COMIC REVIEW: Velvet – Volume 1

From the bestselling creators of “Captain America: The Winter Soldier” comes this smash-hit spy thriller with a unique new twist! When the world’s greatest secret agent is killed, all evidence points to Velvet Templeton, the personal secretary to the Director of the Agency. But Velvet’s got a dark secret buried in her past…

I was quite late to the party with Greg Rucka’s brilliant Queen and Country but after picking up and loving the first two volumes digitally  I found myself in need of a further spy fix. Luckily someone recommended I give Velvet from Image Comics a try and after devouring volume 1 which collects issue 1-5 I’m glad I did.

The comic is  set around a secretary called Velvet Templeton. Now if you were to think of Miss Moneypenny from the Bond series it would put you in a good mindset as to who Velvet is. Of course like all of the best spy stories nothing in this comic is what it seems and this most of all with Velvet.  As  issue 1 draws on and Velvet begins to look into some dodgy goings on around the death of the world’s greatest spy you begin to realise that there is a lot more to Velvet than just her shorthand. It’s tough not to say too much about what secret Velvet is hiding without spoiling the climax of the first issue, so I won’t. I will say that because I read the comic blind without seeing any of the publicity blurb I had no idea about the secret until it was revealed. It is a fantastic moment and a great way to hook a reader in for the rest of the ride. The remaining four issues did not disappoint giving me a fast paced, globe trotting spy thriller that while having traits of a Bond film had an serious grit and edge to it as is befitting a tale by Brubaker. The volume also works well as a character study with each issue peeling back the layers of Velvet’s character and her past. By the end of the volume you are left with the sense that we are only just scratching the surface of Velvet’s world and things are going to get a lot murkier.

The art by Steve Epting is fantastic with some brilliant visual touches which would be lost if someone with bags of cash decided they wanted to turn Velvet into a TV series. One such visual moment comes when one operative is reviewing Velvet’s history and we follow him down the rabbit hole of who Velvet is. The way this is done and his final reaction to the discovery are more proof that comics are a fantastic medium, full of emotional beats, to immerse yourself in. There also a masterful use of shadow and colour throughout the story.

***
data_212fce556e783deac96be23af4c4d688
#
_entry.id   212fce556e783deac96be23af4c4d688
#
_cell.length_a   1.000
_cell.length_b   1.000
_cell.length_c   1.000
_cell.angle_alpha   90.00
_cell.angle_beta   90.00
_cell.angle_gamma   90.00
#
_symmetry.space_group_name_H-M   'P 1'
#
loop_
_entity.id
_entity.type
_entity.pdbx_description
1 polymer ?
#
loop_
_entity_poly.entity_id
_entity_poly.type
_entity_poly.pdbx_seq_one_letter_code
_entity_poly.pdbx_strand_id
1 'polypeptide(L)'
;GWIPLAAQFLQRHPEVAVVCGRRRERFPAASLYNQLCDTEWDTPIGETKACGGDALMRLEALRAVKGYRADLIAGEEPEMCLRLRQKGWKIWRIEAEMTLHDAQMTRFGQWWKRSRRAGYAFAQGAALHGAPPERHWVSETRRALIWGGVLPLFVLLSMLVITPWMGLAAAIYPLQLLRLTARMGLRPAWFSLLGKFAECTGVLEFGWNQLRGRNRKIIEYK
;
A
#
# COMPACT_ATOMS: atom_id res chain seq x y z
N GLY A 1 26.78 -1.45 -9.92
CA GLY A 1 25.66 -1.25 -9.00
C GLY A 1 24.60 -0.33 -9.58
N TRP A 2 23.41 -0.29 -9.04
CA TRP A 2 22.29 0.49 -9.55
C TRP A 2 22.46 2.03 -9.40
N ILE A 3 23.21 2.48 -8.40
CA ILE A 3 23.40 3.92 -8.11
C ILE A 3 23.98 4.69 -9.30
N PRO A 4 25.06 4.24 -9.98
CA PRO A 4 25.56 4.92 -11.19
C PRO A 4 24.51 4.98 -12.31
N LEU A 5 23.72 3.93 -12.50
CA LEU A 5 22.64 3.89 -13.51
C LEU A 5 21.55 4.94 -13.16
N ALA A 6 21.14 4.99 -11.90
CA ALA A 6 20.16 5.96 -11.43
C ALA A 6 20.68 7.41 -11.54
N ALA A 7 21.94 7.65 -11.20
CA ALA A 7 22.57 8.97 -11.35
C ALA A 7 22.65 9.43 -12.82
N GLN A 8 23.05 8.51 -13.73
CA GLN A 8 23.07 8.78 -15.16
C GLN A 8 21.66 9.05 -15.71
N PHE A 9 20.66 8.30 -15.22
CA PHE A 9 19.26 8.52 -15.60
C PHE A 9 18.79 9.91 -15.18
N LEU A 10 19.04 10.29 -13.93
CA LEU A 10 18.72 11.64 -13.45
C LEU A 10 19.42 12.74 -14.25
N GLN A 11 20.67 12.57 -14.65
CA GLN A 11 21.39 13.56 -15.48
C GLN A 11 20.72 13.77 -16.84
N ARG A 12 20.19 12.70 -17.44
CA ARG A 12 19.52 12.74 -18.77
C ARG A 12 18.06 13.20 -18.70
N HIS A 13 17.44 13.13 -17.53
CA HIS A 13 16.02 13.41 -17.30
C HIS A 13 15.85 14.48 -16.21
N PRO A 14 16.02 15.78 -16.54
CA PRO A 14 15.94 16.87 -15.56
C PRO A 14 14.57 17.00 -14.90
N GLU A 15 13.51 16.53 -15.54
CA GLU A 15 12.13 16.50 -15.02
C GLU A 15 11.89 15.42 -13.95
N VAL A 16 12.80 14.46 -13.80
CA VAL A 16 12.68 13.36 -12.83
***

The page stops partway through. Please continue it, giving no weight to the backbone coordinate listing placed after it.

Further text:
Velvet, Vol. 1: Before the Living Comic Review by Geek Syndicate

The fight scenes and action have a realistic feel to them in that they are not portrayed as ‘cool’ but as ugly necessities in this twilight world where there is no such thing as right and wrong, just move and counter move. In a  brutal close combat fight scene at the end of issue 4  I actually winced at one of the panels. It has been a while since comic has made me do that and that is a testament to both the script and the art working in perfect unison. I also have to give props to the lettering by Chris Eliopoulos and his use of captions throughout the story which serve as a kind of idiot’s guide to Spycraft, in the same way a voiceover is used in the Burn Notice TV show.

Even though the world Velvet Templeton inhabits is a grey one and she is complicated character there is a moral certainty to her character and her goals that make you root for her. This moral compass is shown, in the comic, to be her greatest strength and a trait to be exploited by her enemies. One of the reasons I would read more of this story to get more of an insight into what makes her tick.

Volume 1 of Velvet serves up an exquisite starter platter of murder, secrets, betrayal and shocking revelations that will leave you hungry for the main course.

Rating: 5/5

GS Blogger: Nuge

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